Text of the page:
It does sound encouraging for sure. It seems like it is making things easier for her, doesn't it.  It is great for her to have that level of self-awareness and acceptance about who she is. Hope the pudding goes well!  
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Promise me you'll always remember: You're braver than you believe, and stronger than you seem, and smarter than you think. - A. A. Milne
tina72

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Reply with quote  #7 
To diagnose autism while they are in the trenches of malnutrition is very difficult because a lot of AN behaviour is similiar to autistic behaviour.
In our case most of the "autistic" behaviour faded with WR. Better timing would be to get them WR and see what behaviour is left and then have them tested.
Tina72

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d off to University now 2 years after diagnose, still doing FBT and relapse prevention 
teecee

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Reply with quote  #8 
Thanks Tina
She is WR and has been for months. X
daffodil_UK

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Reply with quote  #9 
Hi teecee,

Thanks for posting this interesting question! I was thinking about something similar, but coming from the other end. My D (now 16) will get a full autism assessment soon, because of her history with AN, once revocered with cutting and severe sleep disturbance and, although not heavily, still some restrictive food behaviour together with occasional binge attacks (but she manages herself quite well). Since the term autism has been on the table about 5 weeks ago, she felt like she could connect the dots of her journey in the last 5 years and she could name the reasons for her anxieties and of feeling different. That was a good sign.

On the other hand, the symptoms we have to fight with at the moment - like managing her sensual overload and feeling exhausted all day to the extent of not being able to attend school at all - seems to have worsened. And that is when I was beginning to wonder if the diagnosis can cause this kind of behaviour. Some sort of over-identification. Or perhaps more positively, just emotionally digesting what is going on and has been going on all her life - which must be huge.

I hope the positive effects will get more over time and I too have reached out to a therapist, who is specialised in autism, ED, and teenagers - a lucky find!

Re Autism in general: I have learned a lot about that in the last weeks and that it can show very differently in girls than in boys to the extent that girls (perhaps due to the expectation in society) are much better in masking their traits. They often do so by copying and mimicking the behaviour of a popular girl (up until the tone of the voice and hobbies) and can become quite perfect in that and popular themselves. But this all comes at the price of huge stress and exhaustion, which is shown at home for example or by being rigid in other areas of life.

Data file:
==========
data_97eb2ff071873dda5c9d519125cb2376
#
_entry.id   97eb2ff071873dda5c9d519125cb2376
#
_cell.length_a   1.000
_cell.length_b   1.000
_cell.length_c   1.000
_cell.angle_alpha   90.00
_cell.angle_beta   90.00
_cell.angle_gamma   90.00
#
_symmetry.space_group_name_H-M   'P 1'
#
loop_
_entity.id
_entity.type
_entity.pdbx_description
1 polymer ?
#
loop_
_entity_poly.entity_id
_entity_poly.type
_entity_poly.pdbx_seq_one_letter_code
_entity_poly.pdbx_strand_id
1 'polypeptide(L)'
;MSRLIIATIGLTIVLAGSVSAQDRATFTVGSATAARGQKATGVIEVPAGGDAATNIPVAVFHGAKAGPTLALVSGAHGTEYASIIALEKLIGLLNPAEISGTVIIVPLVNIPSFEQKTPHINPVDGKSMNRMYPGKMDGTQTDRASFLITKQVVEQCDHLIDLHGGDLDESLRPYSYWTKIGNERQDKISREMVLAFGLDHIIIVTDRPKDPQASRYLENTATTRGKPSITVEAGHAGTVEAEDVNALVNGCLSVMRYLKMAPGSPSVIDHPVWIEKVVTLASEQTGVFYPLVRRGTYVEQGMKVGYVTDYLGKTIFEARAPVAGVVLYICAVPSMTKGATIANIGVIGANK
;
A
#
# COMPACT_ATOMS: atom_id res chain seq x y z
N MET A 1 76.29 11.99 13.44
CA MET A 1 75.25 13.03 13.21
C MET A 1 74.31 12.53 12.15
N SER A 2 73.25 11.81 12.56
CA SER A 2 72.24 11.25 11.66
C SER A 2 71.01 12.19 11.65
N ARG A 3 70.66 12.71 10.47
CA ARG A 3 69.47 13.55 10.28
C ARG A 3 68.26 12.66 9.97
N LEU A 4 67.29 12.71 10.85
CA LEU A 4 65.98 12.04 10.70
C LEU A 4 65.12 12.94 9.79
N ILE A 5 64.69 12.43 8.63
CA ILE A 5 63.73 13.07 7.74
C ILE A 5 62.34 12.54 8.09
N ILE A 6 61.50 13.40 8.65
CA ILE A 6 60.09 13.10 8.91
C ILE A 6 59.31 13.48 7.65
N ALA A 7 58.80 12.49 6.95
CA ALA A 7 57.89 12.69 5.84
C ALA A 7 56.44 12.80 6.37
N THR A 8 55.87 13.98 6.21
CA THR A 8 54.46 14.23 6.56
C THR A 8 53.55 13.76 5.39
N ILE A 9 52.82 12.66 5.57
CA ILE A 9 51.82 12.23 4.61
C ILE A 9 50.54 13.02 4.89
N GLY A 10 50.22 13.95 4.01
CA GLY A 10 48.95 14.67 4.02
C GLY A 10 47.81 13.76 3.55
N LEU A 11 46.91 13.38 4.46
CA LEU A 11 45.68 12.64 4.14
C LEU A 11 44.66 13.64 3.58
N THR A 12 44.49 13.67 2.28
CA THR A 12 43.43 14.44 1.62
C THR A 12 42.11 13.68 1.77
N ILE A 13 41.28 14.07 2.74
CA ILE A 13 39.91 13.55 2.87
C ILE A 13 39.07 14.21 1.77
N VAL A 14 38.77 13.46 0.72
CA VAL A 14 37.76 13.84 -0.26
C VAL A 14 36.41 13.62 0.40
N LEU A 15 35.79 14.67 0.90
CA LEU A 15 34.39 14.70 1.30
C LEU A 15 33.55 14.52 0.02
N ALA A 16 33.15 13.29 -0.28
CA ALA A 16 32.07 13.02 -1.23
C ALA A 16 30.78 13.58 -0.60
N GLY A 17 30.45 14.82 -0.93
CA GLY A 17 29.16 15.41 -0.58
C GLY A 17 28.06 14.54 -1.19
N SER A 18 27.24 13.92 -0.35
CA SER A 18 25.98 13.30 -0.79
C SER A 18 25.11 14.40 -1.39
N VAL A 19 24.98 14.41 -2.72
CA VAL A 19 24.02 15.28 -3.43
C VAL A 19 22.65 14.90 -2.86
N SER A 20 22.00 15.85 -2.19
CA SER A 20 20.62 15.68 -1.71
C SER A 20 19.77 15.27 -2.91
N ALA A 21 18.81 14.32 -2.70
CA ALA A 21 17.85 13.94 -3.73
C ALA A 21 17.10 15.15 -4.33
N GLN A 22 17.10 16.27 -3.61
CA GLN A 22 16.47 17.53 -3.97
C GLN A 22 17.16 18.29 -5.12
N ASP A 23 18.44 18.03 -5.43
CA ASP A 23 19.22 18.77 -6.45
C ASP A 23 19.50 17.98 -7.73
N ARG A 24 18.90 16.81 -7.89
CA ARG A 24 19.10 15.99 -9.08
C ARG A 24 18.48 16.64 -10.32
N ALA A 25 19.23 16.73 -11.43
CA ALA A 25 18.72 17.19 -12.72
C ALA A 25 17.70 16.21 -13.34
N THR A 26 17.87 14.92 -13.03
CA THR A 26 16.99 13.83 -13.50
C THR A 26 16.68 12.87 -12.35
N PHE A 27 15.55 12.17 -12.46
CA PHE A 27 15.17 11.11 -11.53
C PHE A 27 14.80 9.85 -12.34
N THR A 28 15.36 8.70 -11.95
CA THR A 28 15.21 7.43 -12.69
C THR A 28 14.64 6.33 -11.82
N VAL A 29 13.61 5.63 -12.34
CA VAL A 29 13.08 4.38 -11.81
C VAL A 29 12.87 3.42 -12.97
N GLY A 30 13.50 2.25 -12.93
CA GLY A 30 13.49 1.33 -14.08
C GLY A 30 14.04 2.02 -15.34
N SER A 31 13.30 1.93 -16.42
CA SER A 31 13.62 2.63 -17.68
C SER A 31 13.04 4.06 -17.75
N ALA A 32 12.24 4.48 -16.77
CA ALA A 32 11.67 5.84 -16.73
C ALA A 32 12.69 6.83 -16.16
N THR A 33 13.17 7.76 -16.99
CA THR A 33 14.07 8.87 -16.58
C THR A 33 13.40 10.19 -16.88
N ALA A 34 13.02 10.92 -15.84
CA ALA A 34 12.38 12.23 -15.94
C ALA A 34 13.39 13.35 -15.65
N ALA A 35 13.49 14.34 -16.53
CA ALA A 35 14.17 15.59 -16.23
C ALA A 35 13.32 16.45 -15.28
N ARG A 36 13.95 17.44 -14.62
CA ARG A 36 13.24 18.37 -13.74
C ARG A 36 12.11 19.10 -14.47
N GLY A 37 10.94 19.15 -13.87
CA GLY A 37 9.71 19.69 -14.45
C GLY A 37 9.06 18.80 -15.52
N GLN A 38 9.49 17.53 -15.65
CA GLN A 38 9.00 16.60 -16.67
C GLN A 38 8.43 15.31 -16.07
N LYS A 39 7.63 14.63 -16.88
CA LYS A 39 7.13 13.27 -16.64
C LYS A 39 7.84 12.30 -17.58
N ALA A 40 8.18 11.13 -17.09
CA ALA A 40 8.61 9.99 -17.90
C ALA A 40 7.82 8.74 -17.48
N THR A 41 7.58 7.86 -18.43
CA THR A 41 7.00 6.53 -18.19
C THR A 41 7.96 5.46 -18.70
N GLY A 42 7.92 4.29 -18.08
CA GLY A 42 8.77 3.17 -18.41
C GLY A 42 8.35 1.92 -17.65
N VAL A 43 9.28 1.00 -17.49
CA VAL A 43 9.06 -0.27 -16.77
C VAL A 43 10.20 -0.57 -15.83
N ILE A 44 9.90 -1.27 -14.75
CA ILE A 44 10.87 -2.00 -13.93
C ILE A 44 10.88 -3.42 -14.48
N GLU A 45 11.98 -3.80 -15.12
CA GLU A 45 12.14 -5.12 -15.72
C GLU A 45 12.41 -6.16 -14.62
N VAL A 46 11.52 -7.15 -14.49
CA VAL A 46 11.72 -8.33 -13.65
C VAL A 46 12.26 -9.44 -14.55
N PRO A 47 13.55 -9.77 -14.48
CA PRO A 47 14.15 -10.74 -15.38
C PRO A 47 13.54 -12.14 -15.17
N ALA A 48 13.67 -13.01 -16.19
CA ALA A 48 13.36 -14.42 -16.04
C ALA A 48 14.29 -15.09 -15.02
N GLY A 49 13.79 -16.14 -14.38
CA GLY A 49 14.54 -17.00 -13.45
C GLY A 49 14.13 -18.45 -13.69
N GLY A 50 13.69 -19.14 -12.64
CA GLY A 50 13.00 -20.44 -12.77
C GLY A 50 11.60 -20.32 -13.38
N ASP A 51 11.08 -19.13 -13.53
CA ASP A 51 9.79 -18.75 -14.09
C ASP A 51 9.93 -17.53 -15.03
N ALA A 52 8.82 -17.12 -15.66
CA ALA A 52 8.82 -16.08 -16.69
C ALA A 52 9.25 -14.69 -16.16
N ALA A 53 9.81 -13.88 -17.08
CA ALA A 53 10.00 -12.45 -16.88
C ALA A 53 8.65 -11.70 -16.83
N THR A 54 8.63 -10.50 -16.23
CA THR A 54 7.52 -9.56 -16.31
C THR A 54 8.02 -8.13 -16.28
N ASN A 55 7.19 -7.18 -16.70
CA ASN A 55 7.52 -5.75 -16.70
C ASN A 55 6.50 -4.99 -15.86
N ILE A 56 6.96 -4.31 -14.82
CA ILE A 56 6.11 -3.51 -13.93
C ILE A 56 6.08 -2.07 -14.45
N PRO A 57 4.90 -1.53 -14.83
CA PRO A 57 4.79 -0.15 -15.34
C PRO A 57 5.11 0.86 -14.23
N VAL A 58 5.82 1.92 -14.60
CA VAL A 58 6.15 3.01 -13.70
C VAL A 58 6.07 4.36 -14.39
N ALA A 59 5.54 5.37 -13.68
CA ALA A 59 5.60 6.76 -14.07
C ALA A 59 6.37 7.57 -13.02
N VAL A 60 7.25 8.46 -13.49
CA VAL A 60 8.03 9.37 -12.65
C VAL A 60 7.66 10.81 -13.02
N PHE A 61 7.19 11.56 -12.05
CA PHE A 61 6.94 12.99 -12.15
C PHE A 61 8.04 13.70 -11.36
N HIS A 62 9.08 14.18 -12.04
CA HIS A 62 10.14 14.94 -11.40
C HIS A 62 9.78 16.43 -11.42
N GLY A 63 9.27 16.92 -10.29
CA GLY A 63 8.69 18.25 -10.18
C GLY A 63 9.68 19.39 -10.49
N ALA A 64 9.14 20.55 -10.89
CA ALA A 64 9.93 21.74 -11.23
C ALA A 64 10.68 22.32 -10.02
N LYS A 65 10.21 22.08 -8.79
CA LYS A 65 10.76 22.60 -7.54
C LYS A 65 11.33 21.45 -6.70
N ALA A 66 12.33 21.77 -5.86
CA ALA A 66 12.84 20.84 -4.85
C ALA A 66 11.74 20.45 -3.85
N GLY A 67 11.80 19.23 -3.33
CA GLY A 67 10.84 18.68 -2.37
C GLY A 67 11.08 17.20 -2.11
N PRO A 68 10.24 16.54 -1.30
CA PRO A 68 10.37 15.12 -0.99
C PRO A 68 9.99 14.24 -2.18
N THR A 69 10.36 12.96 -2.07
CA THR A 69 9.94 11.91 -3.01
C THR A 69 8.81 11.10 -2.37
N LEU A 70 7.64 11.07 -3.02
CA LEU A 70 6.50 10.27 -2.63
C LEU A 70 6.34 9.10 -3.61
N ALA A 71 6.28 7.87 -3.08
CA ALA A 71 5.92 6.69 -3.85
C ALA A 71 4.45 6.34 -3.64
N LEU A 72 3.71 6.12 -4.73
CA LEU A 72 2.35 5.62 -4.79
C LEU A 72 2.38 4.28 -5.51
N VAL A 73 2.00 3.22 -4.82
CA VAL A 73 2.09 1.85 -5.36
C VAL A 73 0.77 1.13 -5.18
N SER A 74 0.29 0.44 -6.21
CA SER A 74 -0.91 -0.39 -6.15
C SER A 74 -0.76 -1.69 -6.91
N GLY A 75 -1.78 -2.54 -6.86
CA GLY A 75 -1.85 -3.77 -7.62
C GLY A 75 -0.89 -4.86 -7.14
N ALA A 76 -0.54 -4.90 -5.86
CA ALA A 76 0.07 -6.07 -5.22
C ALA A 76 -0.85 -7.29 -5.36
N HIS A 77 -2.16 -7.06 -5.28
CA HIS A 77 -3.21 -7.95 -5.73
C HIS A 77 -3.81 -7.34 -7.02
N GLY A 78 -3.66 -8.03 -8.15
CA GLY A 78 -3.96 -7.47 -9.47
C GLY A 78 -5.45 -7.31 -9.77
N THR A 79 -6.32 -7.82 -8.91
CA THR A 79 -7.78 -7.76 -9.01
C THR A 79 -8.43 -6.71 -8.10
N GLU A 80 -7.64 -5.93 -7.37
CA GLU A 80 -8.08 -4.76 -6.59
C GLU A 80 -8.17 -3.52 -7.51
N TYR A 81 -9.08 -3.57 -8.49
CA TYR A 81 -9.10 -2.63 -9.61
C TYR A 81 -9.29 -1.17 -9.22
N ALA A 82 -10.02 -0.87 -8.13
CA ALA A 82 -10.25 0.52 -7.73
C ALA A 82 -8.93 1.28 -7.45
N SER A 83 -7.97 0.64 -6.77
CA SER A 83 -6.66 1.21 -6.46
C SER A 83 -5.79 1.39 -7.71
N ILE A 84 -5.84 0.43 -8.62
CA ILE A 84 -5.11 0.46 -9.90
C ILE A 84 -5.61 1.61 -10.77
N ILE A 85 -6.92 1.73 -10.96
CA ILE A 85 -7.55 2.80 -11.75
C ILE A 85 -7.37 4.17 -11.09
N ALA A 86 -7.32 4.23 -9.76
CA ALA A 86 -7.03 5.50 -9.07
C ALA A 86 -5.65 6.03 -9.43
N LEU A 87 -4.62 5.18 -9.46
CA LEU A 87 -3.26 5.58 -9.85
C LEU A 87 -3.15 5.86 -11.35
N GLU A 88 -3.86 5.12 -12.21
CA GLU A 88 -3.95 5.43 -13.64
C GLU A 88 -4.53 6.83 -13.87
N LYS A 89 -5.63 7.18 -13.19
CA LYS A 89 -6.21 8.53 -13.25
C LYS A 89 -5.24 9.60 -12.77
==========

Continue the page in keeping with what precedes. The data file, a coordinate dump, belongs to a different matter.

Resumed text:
Do you know this website? https://thegirlwiththecurlyhair.co.uk

It has helped me a lot to understand things and it has won many awards. Perhaps this is no news to the forum (I have to say I am back here after a long time, in order to look for other people's experience with AN and autism).

Hope the positive effects will continue and your D is getting the help she needs!

Daffodil



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AN D began at 11 1/2, after full recovery self-harm and now (16 years) severe sleep issues, slight AN relapse but she manages herself, getting full assessment on ASD now.
teecee

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Reply with quote  #10 
Dear Daffodil
Thank you for responding!
There seem to be similarities for us both. The website looks great and no I wasn’t aware of it but will certainly look at it much deeper.

I had previously read about Aspergers in girls when I first suspected many years ago and ticked off a few behaviours but as I said previously I was deterred from getting a diagnosis.

We go back to CAMHS on Monday with the paperwork completed for the referral. Fingers crossed she gets some answers.

She has continued with the positivity and continued to move forward with tackling fear foods of her own accord. She had a pack of Maltesers the other day and has bought a pack of beef to make sandwiches for college on Monday. She tells me she has had no issue with these challenges.